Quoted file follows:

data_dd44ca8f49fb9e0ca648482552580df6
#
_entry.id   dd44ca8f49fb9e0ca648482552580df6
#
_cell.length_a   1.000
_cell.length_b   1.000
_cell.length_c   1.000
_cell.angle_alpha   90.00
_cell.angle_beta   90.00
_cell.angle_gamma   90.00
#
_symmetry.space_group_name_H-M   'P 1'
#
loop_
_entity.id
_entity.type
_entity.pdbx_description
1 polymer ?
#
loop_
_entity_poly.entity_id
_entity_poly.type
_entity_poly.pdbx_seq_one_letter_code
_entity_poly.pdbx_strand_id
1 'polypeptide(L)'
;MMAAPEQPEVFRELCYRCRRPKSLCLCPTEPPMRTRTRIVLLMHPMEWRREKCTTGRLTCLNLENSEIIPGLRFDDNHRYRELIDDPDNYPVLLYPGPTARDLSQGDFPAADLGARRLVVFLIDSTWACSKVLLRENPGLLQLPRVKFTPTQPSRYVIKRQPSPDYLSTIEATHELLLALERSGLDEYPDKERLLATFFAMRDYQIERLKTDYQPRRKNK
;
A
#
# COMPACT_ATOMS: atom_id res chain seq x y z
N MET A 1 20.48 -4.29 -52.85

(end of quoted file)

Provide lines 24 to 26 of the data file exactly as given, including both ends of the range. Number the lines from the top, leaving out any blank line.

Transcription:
_entity_poly.pdbx_strand_id
1 'polypeptide(L)'
;MMAAPEQPEVFRELCYRCRRPKSLCLCPTEPPMRTRTRIVLLMHPMEWRREKCTTGRLTCLNLENSEIIPGLRFDDNHRYRELIDDPDNYPVLLYPGPTARDLSQGDFPAADLGARRLVVFLIDSTWACSKVLLRENPGLLQLPRVKFTPTQPSRYVIKRQPSPDYLSTIEATHELLLALERSGLDEYPDKERLLATFFAMRDYQIERLKTDYQPRRKNK